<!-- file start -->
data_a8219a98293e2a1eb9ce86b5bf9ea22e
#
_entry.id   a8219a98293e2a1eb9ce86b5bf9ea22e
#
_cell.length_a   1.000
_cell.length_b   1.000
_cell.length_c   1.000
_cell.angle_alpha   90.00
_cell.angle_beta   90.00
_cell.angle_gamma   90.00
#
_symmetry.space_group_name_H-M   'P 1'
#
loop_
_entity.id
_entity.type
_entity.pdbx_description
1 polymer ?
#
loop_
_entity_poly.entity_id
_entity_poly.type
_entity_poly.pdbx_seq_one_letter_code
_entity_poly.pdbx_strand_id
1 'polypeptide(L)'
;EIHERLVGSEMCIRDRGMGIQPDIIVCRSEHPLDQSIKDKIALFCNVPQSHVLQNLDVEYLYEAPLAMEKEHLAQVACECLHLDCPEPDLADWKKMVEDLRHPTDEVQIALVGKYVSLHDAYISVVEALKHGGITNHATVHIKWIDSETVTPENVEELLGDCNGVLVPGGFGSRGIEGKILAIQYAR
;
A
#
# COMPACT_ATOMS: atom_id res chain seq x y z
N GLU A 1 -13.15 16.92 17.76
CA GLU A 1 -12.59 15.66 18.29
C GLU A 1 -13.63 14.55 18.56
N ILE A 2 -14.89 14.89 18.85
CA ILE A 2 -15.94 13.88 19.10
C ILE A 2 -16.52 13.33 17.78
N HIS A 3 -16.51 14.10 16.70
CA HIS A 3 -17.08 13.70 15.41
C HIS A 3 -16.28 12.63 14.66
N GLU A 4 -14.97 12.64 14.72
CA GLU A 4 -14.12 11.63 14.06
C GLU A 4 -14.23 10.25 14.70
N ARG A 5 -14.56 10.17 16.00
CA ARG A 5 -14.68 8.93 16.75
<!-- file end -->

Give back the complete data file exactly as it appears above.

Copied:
data_a8219a98293e2a1eb9ce86b5bf9ea22e
#
_entry.id   a8219a98293e2a1eb9ce86b5bf9ea22e
#
_cell.length_a   1.000
_cell.length_b   1.000
_cell.length_c   1.000
_cell.angle_alpha   90.00
_cell.angle_beta   90.00
_cell.angle_gamma   90.00
#
_symmetry.space_group_name_H-M   'P 1'
#
loop_
_entity.id
_entity.type
_entity.pdbx_description
1 polymer ?
#
loop_
_entity_poly.entity_id
_entity_poly.type
_entity_poly.pdbx_seq_one_letter_code
_entity_poly.pdbx_strand_id
1 'polypeptide(L)'
;EIHERLVGSEMCIRDRGMGIQPDIIVCRSEHPLDQSIKDKIALFCNVPQSHVLQNLDVEYLYEAPLAMEKEHLAQVACECLHLDCPEPDLADWKKMVEDLRHPTDEVQIALVGKYVSLHDAYISVVEALKHGGITNHATVHIKWIDSETVTPENVEELLGDCNGVLVPGGFGSRGIEGKILAIQYAR
;
A
#
# COMPACT_ATOMS: atom_id res chain seq x y z
N GLU A 1 -13.15 16.92 17.76
CA GLU A 1 -12.59 15.66 18.29
C GLU A 1 -13.63 14.55 18.56
N ILE A 2 -14.89 14.89 18.85
CA ILE A 2 -15.94 13.88 19.10
C ILE A 2 -16.52 13.33 17.78
N HIS A 3 -16.51 14.10 16.70
CA HIS A 3 -17.08 13.70 15.41
C HIS A 3 -16.28 12.63 14.66
N GLU A 4 -14.97 12.64 14.72
CA GLU A 4 -14.12 11.63 14.06
C GLU A 4 -14.23 10.25 14.70
N ARG A 5 -14.56 10.17 16.00
CA ARG A 5 -14.68 8.93 16.75